Guides

Before you start

First, please talk to a health advisor, nurse or doctor at the clinic. These people can help you if you are planning to take, or are already taking PrEP.

It is important to have an HIV test before or as you start PrEP.

PrEP can only be used if you are HIV negative. If you are already HIV positive and don’t realise it, you could develop resistance to drugs that you will need for treatment.

Ask for a ‘4th generation’ HIV blood test. This is also called a ‘antigen/antibody’ test. This tells you your HIV status roughly four weeks ago.

Most finger prick tests are currently ‘3rd generation’. They tell you your HIV status 2-3 months ago. So don’t rely on a finger prick test before you start PrEP, if you have a more recent risk.

If you are just starting PrEP and had a risk in the last four weeks, have another 4th generation HIV blood test four weeks after starting, just to be sure an early infection was not missed.

Be careful about starting PrEP if you have flu-like symptoms and had a recent HIV risk. This is because these symptoms might be related to a recent HIV infection (ie seroconversion).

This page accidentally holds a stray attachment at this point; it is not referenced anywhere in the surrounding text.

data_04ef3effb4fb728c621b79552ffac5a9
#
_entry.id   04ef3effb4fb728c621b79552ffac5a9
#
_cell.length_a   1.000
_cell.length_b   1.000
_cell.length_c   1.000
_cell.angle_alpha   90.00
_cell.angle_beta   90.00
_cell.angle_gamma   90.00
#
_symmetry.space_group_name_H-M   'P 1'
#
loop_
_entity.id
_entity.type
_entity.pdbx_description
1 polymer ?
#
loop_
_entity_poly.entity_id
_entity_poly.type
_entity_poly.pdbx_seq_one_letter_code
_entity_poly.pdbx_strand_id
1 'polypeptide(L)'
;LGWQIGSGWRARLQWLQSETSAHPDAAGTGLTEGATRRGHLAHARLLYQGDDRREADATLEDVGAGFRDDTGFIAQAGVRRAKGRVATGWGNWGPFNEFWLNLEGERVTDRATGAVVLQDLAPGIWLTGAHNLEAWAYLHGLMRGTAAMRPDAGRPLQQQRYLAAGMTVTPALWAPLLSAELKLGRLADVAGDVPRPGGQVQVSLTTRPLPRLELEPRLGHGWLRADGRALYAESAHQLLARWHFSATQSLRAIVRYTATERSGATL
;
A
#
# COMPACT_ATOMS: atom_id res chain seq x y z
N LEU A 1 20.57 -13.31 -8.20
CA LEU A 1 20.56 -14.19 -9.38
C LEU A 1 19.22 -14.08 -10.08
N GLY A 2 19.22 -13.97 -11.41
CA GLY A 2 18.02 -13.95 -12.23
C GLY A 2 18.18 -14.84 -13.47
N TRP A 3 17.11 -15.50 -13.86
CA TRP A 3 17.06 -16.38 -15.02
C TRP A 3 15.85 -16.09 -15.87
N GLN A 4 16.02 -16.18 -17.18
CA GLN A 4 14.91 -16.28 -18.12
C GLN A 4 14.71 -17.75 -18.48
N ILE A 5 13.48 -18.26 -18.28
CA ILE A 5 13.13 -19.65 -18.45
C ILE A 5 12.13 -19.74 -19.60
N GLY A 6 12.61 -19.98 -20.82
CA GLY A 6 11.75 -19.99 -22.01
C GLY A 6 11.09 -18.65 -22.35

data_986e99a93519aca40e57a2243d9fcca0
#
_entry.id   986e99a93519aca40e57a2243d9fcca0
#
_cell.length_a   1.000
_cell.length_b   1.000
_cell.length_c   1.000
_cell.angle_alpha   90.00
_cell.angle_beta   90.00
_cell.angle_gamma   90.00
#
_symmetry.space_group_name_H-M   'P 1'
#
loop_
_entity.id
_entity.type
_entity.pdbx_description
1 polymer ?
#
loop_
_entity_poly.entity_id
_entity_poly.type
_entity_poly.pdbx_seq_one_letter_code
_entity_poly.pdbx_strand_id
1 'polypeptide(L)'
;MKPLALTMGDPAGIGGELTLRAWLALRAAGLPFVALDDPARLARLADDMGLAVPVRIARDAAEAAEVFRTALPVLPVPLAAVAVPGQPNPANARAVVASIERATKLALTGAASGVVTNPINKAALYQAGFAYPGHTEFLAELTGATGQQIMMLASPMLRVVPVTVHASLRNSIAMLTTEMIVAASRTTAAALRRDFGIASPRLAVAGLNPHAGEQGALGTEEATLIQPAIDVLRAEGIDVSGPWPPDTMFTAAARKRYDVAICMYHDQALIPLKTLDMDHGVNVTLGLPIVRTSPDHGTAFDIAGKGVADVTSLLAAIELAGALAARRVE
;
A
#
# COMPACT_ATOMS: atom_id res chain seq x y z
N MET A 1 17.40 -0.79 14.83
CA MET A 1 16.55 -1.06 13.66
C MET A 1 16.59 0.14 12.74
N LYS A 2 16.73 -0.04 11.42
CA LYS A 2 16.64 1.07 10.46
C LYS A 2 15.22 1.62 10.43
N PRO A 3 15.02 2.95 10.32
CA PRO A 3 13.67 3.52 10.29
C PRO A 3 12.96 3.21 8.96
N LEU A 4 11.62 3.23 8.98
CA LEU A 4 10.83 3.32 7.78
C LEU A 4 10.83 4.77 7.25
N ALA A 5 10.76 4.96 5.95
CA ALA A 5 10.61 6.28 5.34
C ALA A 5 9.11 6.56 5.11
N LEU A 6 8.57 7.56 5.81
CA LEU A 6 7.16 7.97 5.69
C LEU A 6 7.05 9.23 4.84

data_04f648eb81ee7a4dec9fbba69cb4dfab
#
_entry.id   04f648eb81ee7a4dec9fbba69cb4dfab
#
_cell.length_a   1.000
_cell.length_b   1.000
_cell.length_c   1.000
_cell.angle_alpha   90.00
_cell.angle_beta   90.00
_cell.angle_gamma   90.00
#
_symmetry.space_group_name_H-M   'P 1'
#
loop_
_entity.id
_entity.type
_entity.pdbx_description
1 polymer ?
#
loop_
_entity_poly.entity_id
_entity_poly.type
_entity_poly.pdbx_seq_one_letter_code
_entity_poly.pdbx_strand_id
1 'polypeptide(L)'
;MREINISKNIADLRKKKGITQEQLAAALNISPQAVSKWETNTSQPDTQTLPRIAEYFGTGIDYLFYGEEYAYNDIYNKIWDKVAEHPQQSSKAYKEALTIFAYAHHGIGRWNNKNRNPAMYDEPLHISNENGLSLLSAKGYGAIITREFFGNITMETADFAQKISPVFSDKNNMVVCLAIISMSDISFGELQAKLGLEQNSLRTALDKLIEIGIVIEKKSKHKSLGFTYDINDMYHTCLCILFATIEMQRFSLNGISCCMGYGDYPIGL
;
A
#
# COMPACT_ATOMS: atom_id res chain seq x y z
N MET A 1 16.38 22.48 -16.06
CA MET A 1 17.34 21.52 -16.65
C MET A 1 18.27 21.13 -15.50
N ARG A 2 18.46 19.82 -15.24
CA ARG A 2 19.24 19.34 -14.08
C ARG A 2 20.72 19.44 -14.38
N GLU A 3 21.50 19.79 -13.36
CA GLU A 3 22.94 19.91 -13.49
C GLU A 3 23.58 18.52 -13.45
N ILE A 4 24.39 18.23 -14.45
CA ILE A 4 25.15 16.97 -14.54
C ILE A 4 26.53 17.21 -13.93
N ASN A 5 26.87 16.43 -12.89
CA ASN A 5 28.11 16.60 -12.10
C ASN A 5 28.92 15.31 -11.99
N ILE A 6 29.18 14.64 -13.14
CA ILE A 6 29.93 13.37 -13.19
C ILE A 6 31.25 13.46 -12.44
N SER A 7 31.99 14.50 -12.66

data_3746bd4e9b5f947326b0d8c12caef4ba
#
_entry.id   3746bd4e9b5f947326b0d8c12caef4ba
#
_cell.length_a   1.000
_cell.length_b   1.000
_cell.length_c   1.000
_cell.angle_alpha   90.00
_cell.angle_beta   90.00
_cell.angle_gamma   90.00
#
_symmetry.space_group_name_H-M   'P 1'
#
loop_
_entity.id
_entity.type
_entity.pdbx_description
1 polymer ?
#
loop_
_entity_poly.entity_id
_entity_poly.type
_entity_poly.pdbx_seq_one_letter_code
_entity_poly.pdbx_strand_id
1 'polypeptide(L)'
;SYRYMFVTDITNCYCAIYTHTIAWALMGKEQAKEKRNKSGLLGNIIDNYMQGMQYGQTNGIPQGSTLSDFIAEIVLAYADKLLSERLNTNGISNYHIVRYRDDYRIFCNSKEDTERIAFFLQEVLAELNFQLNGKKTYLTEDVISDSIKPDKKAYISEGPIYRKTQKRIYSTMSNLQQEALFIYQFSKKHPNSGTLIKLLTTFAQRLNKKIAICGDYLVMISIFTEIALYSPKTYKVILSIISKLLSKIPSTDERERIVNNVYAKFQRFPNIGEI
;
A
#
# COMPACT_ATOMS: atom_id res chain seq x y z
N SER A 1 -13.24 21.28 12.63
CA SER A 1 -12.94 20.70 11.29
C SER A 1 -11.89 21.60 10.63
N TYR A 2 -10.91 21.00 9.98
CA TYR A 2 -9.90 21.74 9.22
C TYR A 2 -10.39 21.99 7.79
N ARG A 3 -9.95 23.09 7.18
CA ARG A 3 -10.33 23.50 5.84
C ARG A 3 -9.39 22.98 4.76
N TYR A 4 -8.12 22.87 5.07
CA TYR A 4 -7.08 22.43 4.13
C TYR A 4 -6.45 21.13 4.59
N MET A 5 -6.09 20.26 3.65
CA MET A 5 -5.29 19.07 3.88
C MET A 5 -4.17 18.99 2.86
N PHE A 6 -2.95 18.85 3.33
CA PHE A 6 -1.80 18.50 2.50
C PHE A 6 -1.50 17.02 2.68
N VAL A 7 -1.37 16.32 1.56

If you are starting PrEP after PEP, it is best to start straight away if you need to. Ideally you should have an HIV blood test around the time you finish PEP/start PrEP and another HIV blood test four weeks into PrEP.

Check your kidneys

Kidney monitoring just involves a blood test for creatinine, and sometimes a urine test for protein. These should ideally be done just before or on the day you start.

Check for other sexually transmitted infections (STIs)

HIV and STI screens are a great idea for anyone with an active sex life… whether you use PrEP or not.

Test for hepatitis B (HBV)

Testing for hep B is essential because PrEP medicines are active against both HIV and HBV.

This is a good time to have this vaccine, or to boost a previous vaccine. Although vaccine shortages in 2017 might mean you might need to wait, please still ask your clinic about this.

You can still use PrEP if you have HBV, but it needs to be used more carefully. People with HBV need to take PrEP every day, with medical advice, especially if you want to stop.

Last updated: 4 September 2017.